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Jan Hurst-Nicholson has been writing for about 25 years. Her articles, humorous articles and short stories have appeared in South African and overseas magazines and these were compiled into a book: 'Something to Read on the Plane' a bit of light literature, short stories & other fun stuff.
Her first children's book was 'Leon Chameleon PI and the case of the missing canary eggs' published by Gecko Books, and was one of Bookchat's 1993 South African Books of the Year. This was followed by 'Leon Chameleon PI and the case of the kidnapped mouse'. 'Leon Chameleon PI and the case of the bottled bat' is awaiting publication. These are humorous, animal, detective stories set in a nature reserve.
'Bheki and the Magic Light,' which tells of a rural child's fascination with a torch, was published by Penguin SA.
'Jake,' was published by Cambridge University Press.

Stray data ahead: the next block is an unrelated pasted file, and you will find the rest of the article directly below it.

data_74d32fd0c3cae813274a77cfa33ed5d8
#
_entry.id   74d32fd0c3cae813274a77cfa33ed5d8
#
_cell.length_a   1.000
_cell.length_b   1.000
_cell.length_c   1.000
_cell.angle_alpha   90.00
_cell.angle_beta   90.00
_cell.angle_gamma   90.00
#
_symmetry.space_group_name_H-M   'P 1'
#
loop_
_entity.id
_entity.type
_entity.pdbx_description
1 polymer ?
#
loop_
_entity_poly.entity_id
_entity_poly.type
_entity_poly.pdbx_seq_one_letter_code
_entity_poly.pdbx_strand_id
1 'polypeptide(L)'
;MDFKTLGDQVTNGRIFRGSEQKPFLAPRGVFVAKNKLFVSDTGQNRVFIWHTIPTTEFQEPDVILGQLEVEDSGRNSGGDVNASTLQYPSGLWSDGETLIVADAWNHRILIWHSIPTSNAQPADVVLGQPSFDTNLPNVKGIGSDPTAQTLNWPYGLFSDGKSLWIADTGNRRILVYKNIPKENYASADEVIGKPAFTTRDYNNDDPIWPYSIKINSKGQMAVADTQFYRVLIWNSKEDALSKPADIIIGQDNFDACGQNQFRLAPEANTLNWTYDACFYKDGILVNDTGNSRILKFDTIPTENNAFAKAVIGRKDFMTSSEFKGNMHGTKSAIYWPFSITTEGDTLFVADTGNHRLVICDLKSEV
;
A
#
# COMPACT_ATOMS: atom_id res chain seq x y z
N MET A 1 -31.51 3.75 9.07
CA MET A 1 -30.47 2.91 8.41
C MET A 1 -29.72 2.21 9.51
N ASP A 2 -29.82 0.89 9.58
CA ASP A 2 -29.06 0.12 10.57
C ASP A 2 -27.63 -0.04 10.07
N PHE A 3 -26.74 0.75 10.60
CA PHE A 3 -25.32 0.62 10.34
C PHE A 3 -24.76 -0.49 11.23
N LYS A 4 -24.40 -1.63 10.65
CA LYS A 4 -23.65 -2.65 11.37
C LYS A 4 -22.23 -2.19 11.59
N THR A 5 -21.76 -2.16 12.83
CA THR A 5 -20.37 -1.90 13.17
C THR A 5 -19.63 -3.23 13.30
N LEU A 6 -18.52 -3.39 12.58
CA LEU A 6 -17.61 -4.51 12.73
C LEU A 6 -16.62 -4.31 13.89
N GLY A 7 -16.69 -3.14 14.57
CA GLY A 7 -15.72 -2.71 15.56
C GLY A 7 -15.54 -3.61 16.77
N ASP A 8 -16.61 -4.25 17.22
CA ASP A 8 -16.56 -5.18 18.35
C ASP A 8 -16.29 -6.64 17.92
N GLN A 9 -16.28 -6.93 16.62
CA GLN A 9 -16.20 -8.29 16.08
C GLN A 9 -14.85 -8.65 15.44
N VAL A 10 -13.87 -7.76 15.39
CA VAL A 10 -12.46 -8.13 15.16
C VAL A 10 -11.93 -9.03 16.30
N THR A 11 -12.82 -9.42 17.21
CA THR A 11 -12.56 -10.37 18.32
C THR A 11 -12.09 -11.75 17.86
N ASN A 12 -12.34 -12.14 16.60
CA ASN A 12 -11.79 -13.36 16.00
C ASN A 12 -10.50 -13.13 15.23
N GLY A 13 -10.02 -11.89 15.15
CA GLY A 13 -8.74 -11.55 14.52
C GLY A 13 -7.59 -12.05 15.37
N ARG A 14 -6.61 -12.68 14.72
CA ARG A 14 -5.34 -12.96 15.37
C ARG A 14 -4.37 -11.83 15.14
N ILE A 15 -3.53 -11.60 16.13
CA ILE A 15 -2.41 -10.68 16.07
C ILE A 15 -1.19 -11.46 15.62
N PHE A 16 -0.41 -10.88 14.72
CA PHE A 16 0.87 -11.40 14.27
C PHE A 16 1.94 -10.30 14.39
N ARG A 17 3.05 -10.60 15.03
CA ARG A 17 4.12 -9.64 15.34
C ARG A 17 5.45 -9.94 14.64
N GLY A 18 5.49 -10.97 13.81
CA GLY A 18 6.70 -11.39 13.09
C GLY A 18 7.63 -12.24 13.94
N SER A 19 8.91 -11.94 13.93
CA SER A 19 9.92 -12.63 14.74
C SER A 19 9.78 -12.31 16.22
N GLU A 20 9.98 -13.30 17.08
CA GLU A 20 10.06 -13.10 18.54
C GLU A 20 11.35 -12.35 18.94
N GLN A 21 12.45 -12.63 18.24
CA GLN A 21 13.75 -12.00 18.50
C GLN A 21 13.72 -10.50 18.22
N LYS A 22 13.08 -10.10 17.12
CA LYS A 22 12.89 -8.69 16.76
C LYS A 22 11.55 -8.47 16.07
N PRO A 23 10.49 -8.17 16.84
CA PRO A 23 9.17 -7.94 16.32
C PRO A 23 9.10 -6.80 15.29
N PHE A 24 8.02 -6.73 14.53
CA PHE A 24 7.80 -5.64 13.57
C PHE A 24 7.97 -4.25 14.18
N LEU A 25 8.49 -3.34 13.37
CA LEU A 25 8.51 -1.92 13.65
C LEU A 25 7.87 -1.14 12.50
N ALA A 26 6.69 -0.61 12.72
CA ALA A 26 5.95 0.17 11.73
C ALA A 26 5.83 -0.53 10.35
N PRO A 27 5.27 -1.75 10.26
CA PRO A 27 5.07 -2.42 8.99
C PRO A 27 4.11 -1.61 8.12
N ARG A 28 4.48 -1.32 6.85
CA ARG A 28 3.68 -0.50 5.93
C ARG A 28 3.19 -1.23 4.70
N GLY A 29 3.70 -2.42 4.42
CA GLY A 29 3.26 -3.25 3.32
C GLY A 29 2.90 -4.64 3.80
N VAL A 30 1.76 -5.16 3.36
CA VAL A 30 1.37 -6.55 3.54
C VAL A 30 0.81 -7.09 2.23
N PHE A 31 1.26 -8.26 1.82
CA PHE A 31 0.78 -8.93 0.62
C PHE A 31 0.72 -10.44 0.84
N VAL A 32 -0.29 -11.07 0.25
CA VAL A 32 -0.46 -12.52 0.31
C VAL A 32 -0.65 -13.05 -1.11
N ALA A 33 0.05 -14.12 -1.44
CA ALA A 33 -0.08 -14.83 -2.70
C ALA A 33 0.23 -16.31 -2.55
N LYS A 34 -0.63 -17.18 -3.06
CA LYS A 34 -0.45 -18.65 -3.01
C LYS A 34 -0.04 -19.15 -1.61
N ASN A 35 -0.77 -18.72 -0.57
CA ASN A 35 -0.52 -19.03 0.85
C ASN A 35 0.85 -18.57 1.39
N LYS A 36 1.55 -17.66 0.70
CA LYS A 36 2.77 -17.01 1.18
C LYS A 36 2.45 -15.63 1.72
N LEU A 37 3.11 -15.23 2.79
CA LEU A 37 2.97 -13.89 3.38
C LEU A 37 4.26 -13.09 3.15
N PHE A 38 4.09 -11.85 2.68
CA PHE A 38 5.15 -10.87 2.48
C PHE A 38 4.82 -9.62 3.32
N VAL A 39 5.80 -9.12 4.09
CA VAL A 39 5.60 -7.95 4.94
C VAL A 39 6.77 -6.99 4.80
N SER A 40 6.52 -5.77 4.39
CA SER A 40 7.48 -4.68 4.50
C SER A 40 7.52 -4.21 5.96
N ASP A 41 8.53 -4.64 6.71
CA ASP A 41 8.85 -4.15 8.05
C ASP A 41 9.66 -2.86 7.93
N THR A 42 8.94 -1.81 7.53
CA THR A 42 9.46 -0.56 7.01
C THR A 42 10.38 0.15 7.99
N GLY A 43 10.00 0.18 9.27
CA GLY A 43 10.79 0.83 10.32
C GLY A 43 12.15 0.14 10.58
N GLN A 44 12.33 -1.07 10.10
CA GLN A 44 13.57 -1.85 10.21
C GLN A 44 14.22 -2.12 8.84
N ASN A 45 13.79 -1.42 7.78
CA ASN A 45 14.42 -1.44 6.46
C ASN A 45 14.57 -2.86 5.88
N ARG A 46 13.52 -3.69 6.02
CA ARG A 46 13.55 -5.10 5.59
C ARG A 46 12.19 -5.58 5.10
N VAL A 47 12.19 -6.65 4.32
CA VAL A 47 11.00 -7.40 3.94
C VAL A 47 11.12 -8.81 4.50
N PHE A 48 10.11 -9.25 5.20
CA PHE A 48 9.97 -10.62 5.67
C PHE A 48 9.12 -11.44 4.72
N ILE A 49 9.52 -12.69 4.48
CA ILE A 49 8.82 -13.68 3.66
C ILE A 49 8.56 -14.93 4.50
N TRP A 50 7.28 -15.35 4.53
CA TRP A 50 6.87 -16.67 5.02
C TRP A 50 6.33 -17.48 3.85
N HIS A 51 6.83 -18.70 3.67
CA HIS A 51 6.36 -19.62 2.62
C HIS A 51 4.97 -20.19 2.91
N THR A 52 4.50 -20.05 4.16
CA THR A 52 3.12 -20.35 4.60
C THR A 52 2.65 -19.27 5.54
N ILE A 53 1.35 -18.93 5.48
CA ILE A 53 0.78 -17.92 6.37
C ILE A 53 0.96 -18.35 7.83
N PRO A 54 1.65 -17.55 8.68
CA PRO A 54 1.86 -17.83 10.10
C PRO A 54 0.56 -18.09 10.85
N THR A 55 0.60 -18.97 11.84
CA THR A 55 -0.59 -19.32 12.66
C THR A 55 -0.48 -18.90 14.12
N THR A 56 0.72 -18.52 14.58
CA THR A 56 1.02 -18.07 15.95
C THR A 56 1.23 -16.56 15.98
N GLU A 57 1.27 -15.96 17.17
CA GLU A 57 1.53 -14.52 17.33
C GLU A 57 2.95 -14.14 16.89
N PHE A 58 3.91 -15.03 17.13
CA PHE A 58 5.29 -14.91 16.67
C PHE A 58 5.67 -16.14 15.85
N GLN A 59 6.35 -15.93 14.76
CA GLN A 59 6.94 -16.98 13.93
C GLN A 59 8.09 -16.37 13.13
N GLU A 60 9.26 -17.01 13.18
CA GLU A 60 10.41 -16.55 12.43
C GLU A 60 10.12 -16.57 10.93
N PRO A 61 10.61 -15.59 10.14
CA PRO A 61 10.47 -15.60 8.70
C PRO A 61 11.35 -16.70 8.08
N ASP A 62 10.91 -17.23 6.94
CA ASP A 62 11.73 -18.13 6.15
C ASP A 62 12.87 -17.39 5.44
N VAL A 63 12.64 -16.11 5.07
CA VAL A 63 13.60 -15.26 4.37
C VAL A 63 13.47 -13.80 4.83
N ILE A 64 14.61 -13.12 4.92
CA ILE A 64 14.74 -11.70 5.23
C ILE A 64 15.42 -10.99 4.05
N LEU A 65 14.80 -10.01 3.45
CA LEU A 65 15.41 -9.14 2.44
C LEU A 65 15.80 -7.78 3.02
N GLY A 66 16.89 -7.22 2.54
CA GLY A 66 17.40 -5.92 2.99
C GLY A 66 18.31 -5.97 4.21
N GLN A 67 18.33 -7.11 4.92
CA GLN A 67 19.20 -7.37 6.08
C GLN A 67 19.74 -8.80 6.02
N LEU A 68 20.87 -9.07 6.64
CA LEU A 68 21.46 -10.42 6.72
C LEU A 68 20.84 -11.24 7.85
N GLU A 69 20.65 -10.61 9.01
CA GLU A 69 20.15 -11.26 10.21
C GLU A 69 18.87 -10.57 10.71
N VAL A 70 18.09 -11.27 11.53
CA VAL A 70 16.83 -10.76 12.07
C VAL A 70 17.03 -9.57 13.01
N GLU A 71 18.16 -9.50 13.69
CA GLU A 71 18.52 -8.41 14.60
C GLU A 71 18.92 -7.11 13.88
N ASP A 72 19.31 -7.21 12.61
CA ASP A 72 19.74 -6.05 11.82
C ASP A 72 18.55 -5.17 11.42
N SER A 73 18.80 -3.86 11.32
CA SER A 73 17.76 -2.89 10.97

Born in the UK, Jan emigrated from Liverpool to South Africa in the 1970s. Her experiences moving to a new continent were the inspiration for her humorous novel 'But Can You Drink The Water?' which was a semi-finalist (top 50 out of 5000) in the 2010 Amazon Breakthrough Novel Award. The book began as a 13 part sitcom, but when the producer couldn't get funding Jan turned the series into a novel. This is now available on Amazon as a Kindle digital book.
Jan worked in the R&D department of a large bakery for several years, and this gave her the idea for 'The Breadwinners,' a family saga spanning 50 years and set in Durban. This is now available on Amazon as a Kindle digital book.
Jan has also written a YA novel, Mystery at Ocean Drive, which was a runner-up in the 2010 Citizen/Pan MacMillan YA novel award, and is now available as a Kindle digital book.
Jan's writing also appears in 'Edge Words' (20 stories from the Cheshire Prize for Literature 2006) published by University of Chester, 'Chicken Soup for the Caregiver's Soul' and 'Chicken Soup for the Soul 101 best stories On Being a Parent,' and 'Summer Shorts'.
Jan is a member of the South African Writers' Circle, and of SpeakOut, an organization that teaches public speaking (for when she becomes a famous writer!)
She lives in Durban with her husband, two dogs that are forever on the wrong side of the door, two elderly cats, and the occasional visiting troop of boisterous vervet monkeys.